Our lives are full of many stories. Each story has a beginning and an end, but it's rarely clear when a story will end. The time in between can be stressful as we wait for closure. Maybe you have an exam approaching, you're writing a dissertation, or preparing an important speech. Maybe your business is failing or your relationship is on the rocks. It's tempting to believe that life will return to normal once these things are resolved, that you can finally relax once the dust has settled. The problem is that when that happens, another story has taken its place.
That feeling of stress is the fear that reality will not closely match your ideal. With multiple stories playing out all the time, and it being unlikely to resolve every story at once (that's called dying), we must find a way to live in this limbo. There are two solutions to this dilemma:
- Detach from the ends, attach to the means.
- Attach to the ends, detach to the means.
To detach from both the ends and the means is to live an empty life. To attach to both ends and means is to live an anxious life. But to attach only to one or the other allows for a flexible path to goals and to enjoyment. I will focus on option 1.
I often struggle with stories that involve injustice in my own life. The pages of those stories are the roughest. I can feel my heart rate increase as I mentally read and re-read those stories. But injustice is just another word for ideals not matching reality. If I zoom out far enough, it's clear that this is only one angle. People have different ideals, people have different experiences of reality. This makes it hard to know what, if anything, is right. It makes our sense of injustice seem silly when viewed in this way. That is not to say we should become a passive observer of our own lives, allowing others to take advantage at every turn. But it does raise the question of what action, if any, is correct? And what mental state is appropriate in the course of this action? Allowing injustice to influence my body and mind is clearly not a desirable way to live. It leaves me feeling terrible. It is an example of attaching to both the ends and the means. I would greatly prefer in this case to attach only to the ends, to set my sight on a goal and work patiently to achieve justice.
The principle of non-violent resistance, heavily utilized by Gandhi in the movement to create an independent India, is one extreme way to do that. In his writings on non-violent resistance, Gandhi explains that resisting violently gives cause to perpetuate an existing system. If your end goal is to achieve a free India for example, using violent methods, like the English, will only perpetuate your servitude. You must then be flexible on the means. You must detach from the means. Non-violent resistance is a mental state that exists in the balance between attachment and detachment. It is an attachment to the ends, and a detachment from the means, like a mystical judo of caring and not caring at the same time.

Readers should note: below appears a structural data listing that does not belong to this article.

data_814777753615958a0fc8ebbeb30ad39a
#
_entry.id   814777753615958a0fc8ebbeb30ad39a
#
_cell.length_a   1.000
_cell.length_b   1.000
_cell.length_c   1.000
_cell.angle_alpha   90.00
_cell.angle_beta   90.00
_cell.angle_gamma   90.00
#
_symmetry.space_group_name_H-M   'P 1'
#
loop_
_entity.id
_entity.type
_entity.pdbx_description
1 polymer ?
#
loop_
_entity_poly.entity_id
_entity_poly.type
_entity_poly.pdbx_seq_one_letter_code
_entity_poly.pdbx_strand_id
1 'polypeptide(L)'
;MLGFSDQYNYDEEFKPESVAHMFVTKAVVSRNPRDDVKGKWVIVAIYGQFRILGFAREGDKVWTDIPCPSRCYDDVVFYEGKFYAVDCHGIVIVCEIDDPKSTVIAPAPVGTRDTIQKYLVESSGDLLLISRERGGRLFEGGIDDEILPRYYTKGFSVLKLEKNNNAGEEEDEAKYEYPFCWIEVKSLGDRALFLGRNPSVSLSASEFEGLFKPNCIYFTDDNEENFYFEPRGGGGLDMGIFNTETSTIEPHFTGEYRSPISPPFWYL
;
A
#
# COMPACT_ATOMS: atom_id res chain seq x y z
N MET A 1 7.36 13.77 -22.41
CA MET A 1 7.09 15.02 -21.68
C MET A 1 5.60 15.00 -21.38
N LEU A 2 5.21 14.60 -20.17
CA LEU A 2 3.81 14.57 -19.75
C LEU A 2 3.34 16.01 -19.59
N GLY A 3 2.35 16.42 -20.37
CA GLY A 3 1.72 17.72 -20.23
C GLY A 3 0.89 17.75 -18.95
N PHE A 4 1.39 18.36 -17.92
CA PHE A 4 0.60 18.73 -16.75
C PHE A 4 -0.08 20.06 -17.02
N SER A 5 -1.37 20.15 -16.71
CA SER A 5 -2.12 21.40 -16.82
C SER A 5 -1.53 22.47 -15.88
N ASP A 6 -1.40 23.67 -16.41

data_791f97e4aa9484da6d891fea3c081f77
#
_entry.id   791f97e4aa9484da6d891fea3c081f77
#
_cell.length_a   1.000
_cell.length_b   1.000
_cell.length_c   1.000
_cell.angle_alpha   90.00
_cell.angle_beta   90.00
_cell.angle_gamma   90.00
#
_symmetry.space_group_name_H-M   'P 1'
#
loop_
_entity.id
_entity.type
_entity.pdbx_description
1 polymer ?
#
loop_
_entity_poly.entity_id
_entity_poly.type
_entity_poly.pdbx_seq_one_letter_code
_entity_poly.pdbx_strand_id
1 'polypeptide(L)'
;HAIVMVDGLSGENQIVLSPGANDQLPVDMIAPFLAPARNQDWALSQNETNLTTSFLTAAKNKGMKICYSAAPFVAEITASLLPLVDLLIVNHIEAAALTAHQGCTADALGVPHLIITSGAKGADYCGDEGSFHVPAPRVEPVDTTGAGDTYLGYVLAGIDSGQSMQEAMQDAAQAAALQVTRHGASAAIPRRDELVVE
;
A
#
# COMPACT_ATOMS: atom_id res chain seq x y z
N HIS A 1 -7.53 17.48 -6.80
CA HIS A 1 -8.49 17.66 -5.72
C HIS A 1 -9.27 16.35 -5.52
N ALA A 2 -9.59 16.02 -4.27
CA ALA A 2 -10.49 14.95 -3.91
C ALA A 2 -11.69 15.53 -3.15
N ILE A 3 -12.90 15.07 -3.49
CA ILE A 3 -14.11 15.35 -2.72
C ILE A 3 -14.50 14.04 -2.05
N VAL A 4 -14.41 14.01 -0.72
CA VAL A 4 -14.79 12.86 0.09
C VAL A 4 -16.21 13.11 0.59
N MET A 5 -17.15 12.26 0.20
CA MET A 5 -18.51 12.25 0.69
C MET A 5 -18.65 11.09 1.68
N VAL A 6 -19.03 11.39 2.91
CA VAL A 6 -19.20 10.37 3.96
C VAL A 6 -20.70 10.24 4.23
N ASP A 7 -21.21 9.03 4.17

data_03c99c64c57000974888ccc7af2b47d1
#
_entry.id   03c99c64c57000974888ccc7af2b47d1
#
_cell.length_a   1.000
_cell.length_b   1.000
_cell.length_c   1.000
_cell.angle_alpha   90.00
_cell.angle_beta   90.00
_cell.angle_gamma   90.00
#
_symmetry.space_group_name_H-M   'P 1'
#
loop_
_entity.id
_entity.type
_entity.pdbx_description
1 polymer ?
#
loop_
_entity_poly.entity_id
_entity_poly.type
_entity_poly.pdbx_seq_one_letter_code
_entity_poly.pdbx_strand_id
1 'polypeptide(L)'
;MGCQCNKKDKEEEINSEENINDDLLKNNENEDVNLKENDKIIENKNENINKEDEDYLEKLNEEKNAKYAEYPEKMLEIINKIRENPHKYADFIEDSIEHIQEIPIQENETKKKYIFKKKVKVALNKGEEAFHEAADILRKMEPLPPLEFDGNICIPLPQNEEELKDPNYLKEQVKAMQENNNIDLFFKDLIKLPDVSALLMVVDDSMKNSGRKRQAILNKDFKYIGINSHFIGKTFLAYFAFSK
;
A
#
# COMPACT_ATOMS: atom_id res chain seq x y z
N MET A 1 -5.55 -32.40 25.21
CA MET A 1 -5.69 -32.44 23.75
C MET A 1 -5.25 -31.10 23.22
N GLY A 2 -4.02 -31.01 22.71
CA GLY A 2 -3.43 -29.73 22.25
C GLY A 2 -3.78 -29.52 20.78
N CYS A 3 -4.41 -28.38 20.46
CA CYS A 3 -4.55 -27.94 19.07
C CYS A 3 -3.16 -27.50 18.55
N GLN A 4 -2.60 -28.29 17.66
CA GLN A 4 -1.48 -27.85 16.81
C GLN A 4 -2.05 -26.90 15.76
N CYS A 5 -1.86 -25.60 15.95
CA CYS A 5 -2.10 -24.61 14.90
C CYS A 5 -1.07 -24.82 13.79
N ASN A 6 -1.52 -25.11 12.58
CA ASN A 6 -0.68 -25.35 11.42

Non-violent resistance requires the resister to accept greater suffering in order to achieve the desired outcome, like a cosmic conservation of wants. But you and I are just not programmed like this by default. This usually happens because we are quite attached to most everything. We want, want, want. We want money, we want justice, we want power, or whatever other things we are told to want. But you can't always get what you want, as Mick Jagger reminds us.
Gandhi employed non-violent resistance to make a radical change in his country's political structure, but can it also be employed by regular people to accomplish regular things? I actually think it's extremely difficult or impossible to implement true non-violent resistance while participating in a capitalistic system, but I wonder if there aren't lessons to be learned. The ends may somewhat violent by nature (because they are greedy), but we can work to remove the violence of means inside ourselves. One thing that strikes me about the non-violent resistance movement, is how peaceful it was conceptually—like a calm ocean slowly engulfing an island. What if we approach interactions without hatred for the opposite party? What if we bring awareness to the internal struggle? What if we detach from the means? Awareness and observation are the way towards this acceptance. When you find yourself struggling in the process of moving toward an end, remind yourself that accomplishing an end requires sacrifice of the means.